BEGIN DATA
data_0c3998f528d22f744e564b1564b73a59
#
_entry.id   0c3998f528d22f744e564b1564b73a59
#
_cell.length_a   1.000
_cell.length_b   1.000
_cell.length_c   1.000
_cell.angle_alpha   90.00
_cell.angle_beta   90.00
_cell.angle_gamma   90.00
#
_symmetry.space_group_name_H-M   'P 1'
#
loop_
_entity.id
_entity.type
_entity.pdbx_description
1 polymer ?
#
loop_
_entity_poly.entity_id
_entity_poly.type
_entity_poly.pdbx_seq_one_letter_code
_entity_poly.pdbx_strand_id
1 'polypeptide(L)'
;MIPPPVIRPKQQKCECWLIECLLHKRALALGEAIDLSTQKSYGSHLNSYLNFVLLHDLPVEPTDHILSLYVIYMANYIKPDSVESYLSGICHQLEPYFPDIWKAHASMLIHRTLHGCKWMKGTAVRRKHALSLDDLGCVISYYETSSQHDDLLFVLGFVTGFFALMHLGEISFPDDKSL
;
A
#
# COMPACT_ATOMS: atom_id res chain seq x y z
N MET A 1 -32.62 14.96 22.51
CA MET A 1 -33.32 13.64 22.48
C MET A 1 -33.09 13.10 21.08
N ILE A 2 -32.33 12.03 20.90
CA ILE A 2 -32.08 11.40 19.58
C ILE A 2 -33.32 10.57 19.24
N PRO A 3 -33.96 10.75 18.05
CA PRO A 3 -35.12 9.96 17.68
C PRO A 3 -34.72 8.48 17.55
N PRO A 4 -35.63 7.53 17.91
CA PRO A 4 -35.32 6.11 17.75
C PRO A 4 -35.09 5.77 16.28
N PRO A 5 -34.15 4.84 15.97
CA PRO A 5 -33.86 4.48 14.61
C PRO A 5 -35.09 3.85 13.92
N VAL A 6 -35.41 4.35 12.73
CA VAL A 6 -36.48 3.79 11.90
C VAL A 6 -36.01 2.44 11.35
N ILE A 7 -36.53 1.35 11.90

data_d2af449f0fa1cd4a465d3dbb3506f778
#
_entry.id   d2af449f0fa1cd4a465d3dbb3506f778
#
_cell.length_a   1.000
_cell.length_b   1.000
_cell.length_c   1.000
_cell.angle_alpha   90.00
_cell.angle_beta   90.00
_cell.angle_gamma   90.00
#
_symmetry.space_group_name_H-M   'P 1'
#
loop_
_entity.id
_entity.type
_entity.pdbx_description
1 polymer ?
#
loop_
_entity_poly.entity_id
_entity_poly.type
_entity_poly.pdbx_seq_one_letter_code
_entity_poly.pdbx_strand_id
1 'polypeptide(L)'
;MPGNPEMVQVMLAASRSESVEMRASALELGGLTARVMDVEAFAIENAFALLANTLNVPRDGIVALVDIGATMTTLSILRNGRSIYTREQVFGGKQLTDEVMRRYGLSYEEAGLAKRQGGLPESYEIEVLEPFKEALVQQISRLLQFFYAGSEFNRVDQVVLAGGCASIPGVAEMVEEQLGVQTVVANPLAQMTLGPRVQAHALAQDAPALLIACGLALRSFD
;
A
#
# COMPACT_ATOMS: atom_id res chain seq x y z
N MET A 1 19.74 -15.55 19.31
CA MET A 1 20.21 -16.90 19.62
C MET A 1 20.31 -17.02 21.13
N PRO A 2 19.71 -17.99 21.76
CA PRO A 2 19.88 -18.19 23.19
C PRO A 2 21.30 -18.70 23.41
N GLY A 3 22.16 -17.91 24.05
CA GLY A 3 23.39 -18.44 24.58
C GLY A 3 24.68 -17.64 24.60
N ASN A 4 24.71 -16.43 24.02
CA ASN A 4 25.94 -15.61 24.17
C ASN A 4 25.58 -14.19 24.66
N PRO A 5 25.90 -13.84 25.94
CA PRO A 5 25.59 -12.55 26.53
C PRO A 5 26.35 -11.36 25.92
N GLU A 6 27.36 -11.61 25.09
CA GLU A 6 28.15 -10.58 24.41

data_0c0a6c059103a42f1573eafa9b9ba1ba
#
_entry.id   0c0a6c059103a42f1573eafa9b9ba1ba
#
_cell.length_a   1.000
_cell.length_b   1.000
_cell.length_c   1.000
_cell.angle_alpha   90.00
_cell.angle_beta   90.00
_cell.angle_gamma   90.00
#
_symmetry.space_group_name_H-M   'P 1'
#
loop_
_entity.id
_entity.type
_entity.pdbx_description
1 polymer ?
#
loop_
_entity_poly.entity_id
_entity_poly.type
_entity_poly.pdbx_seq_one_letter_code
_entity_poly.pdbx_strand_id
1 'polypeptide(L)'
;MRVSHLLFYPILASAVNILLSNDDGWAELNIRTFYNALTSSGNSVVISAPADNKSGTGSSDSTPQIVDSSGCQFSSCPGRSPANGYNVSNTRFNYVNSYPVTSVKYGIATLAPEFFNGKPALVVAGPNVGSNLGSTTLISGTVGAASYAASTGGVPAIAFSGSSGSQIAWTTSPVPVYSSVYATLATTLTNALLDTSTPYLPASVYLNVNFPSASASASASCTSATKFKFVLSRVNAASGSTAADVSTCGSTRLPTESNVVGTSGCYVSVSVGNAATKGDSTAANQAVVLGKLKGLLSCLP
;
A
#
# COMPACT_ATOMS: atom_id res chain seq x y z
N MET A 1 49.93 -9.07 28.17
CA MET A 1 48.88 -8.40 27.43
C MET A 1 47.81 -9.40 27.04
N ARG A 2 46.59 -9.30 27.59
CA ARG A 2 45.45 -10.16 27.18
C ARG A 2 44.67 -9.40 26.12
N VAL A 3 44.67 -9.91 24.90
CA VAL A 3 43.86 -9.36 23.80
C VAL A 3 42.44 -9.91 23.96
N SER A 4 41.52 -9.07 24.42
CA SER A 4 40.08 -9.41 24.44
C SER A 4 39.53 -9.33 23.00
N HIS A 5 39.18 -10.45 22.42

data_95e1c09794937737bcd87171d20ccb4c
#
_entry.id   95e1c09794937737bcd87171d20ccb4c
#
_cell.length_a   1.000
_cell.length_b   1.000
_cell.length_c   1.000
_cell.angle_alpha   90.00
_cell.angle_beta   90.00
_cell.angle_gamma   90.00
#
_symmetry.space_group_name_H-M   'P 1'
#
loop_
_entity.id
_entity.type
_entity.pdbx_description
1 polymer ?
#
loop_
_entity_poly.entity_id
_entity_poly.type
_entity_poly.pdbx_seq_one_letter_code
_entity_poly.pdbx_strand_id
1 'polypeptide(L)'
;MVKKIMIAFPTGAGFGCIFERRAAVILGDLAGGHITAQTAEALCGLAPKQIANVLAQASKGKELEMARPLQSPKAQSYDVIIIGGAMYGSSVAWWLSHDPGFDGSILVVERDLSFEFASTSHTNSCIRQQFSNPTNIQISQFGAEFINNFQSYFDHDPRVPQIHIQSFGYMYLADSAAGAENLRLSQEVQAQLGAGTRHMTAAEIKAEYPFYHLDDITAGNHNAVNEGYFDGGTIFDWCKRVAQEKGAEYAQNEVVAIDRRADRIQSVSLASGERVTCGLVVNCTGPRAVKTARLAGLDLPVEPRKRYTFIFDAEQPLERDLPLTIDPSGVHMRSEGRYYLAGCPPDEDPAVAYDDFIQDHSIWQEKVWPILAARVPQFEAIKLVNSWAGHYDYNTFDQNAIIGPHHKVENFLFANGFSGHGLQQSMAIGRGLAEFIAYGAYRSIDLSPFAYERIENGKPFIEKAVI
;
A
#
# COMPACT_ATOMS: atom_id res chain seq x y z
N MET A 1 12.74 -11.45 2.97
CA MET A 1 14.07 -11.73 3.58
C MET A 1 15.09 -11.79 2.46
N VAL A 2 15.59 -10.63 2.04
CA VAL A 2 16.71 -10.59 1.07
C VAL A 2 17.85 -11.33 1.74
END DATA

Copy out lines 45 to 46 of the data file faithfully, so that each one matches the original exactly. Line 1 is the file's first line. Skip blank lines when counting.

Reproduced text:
C PRO A 5 -35.09 3.85 13.92
N VAL A 6 -35.41 4.35 12.73